This segment of time usually finds me reflective as I look back over the past year and anticipate the upcoming one. This year, despite the fact I’ve not pitched a single agent and/or editor, attended any writer conferences, or finished a new novel, I consider this my most successful writing year ever.
It started last year about this time when a missionary found it unusual that I defined success at writing by the number of copies a book sold. She laughed and told me I had it all backwards—and challenged me to let go of my definition of success and replace it with a better one.
“But you don’t understand,” I told her . . . and launched into how publishers make an investment in an author, and how limited shelf space is, and how hard it is to stand out . . . and etc, etc.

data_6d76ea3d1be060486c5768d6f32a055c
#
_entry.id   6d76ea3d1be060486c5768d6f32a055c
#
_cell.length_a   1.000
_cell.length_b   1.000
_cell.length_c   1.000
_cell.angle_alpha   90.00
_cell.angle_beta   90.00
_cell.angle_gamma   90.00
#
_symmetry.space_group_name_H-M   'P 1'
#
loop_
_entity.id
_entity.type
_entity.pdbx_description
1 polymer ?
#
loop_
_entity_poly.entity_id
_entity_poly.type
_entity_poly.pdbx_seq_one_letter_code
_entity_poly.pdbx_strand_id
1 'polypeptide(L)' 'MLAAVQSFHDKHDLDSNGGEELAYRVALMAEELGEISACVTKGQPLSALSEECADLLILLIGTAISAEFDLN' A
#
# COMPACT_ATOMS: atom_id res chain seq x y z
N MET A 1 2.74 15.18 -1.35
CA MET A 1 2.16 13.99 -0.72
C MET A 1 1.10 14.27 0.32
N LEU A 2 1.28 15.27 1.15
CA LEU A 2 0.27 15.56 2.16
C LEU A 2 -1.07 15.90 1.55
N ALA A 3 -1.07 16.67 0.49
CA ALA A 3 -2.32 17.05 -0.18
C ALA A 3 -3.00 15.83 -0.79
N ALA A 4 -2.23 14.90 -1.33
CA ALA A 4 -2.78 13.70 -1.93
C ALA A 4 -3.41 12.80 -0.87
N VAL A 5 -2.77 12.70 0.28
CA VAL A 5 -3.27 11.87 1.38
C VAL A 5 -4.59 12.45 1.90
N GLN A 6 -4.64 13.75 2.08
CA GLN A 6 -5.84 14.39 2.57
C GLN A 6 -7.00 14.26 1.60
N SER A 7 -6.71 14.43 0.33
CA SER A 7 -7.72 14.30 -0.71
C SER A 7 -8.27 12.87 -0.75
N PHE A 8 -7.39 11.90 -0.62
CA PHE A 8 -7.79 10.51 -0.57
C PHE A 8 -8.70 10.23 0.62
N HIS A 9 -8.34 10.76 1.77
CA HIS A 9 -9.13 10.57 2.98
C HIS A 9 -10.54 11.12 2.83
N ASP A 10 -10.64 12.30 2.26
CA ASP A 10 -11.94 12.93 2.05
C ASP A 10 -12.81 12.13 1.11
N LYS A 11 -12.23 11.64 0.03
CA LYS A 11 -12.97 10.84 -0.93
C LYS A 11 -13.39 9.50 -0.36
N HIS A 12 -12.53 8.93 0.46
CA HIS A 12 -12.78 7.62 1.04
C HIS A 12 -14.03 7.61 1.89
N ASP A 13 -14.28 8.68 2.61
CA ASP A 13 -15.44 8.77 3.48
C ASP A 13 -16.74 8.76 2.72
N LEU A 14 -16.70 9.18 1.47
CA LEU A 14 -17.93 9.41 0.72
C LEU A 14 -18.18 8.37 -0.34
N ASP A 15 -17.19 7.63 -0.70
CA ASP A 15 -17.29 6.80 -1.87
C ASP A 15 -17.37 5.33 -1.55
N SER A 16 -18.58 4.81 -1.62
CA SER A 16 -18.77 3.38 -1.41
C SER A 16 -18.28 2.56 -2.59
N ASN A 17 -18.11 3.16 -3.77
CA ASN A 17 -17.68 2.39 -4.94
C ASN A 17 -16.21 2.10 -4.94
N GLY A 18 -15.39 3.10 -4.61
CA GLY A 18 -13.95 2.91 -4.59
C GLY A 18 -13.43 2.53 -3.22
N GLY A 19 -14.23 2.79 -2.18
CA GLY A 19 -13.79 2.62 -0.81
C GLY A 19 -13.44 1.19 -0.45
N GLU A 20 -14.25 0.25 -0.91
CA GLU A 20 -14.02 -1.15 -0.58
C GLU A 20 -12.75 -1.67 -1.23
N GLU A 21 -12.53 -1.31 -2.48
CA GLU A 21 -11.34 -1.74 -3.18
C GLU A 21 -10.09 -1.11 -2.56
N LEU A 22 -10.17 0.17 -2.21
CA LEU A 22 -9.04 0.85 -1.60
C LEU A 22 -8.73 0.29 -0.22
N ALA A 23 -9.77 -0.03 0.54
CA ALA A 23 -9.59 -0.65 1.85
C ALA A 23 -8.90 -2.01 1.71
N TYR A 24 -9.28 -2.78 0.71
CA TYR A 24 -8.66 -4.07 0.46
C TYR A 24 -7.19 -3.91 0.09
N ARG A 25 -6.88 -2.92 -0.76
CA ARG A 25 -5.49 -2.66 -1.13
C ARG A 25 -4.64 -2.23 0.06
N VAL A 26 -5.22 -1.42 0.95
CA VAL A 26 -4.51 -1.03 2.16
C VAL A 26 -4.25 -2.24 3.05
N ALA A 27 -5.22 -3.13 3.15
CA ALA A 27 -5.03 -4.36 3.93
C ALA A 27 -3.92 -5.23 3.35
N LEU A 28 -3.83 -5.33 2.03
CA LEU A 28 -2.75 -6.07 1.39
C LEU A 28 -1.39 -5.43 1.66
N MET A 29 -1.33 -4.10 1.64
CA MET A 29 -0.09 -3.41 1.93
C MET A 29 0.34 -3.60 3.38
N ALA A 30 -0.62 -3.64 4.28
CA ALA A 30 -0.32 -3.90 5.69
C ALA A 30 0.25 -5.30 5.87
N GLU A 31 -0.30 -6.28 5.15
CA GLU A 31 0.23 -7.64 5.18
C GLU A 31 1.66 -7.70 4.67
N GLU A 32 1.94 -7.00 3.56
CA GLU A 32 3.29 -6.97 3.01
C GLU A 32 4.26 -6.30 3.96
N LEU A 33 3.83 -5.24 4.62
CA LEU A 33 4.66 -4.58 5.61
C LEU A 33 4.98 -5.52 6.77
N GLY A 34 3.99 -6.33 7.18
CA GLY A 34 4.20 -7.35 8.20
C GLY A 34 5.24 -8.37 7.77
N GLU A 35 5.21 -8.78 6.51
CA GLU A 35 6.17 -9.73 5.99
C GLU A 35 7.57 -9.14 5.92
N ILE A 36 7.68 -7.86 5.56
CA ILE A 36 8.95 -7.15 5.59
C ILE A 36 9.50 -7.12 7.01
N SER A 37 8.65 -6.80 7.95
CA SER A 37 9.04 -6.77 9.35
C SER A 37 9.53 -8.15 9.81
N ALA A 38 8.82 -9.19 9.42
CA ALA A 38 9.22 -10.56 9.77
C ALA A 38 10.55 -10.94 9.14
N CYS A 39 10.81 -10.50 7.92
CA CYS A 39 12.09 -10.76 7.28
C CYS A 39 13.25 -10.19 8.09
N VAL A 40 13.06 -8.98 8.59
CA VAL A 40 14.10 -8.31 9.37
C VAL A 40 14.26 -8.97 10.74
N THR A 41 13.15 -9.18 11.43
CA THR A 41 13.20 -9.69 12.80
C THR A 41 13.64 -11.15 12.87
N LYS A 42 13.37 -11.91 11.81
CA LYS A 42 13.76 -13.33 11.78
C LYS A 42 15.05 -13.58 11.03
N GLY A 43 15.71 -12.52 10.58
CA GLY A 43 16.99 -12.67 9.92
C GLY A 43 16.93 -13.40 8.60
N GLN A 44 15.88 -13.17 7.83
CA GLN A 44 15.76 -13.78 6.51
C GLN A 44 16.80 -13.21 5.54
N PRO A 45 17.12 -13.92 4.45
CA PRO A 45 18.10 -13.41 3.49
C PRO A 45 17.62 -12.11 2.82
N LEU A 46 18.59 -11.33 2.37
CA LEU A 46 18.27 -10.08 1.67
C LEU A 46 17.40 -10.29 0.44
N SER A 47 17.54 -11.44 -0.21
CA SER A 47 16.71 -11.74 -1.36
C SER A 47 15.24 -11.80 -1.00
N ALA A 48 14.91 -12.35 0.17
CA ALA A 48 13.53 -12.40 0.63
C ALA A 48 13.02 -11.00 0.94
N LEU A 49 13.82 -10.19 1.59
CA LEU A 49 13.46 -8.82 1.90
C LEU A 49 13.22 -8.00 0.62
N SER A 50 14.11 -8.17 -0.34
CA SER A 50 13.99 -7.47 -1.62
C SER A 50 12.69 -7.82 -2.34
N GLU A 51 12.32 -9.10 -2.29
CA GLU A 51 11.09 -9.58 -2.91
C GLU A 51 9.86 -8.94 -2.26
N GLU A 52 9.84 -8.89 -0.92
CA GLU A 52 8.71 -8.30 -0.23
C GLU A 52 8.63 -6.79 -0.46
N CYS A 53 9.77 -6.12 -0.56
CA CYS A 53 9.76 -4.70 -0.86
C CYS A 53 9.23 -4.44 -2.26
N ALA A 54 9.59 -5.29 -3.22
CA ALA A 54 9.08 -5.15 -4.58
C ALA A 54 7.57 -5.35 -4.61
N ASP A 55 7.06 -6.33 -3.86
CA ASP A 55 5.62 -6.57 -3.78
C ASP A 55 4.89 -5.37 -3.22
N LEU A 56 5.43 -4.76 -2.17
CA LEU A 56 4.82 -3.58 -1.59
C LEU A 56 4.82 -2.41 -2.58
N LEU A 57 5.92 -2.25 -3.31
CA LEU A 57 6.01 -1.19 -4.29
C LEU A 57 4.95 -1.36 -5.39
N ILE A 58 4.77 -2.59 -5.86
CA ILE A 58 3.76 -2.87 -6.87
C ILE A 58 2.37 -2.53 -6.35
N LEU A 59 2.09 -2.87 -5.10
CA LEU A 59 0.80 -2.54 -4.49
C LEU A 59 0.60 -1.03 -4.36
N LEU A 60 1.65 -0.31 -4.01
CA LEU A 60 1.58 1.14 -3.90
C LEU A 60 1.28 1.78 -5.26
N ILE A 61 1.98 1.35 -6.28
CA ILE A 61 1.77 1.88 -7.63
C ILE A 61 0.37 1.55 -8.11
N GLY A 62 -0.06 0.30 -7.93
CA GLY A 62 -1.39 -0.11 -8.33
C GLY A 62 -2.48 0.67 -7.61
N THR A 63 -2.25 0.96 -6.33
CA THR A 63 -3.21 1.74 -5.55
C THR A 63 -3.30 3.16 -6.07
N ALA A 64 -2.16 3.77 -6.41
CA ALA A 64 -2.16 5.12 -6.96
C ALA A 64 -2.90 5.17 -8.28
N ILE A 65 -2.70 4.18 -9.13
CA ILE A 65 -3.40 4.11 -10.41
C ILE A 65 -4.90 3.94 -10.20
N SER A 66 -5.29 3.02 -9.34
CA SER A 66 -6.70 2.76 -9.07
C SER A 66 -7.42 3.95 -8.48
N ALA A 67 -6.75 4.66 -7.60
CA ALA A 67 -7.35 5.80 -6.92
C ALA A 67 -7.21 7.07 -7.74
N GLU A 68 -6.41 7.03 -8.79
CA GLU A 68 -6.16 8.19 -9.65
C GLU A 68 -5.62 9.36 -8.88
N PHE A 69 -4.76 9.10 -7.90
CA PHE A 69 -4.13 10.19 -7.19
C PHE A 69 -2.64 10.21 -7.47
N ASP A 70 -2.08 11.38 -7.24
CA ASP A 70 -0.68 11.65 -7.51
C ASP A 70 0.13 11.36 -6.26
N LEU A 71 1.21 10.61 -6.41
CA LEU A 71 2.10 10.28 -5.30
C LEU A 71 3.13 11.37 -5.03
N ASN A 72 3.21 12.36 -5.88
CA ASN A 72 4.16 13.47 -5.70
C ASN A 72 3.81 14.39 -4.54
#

“I’m not saying you shouldn’t do everything necessary to sell your book,” she replied back, “I’m just saying your definition of success is wrong. Whether you sell one, or one million copies, it doesn’t determine whether or not your book was successful.”
I was flabbergasted.
Suddenly everything needed to be redefined. It became possible that bestsellers might be utterly worthless despite their sales—while obscure, out of copy books might be a mighty light, shining in a dark place.
The thought invaded my life and trickled into every area of this past year. The idea of making my book successful outside of publication and sales took root.
I delved into craft and storytelling, increasing my knowledge and sharpening my skills. I’ve studied types of literature and allowed the themes in my story to mellow and age with patience. I took apart my book, scene by scene and laid them out and learned how to really re-craft this novel. I waited patiently to make sure what I put on earth to write was really in this book.
The process has been amazing and life changing.
For 2009, I’m wishing all of us a successful writing year—one which cannot be affected by declining economics.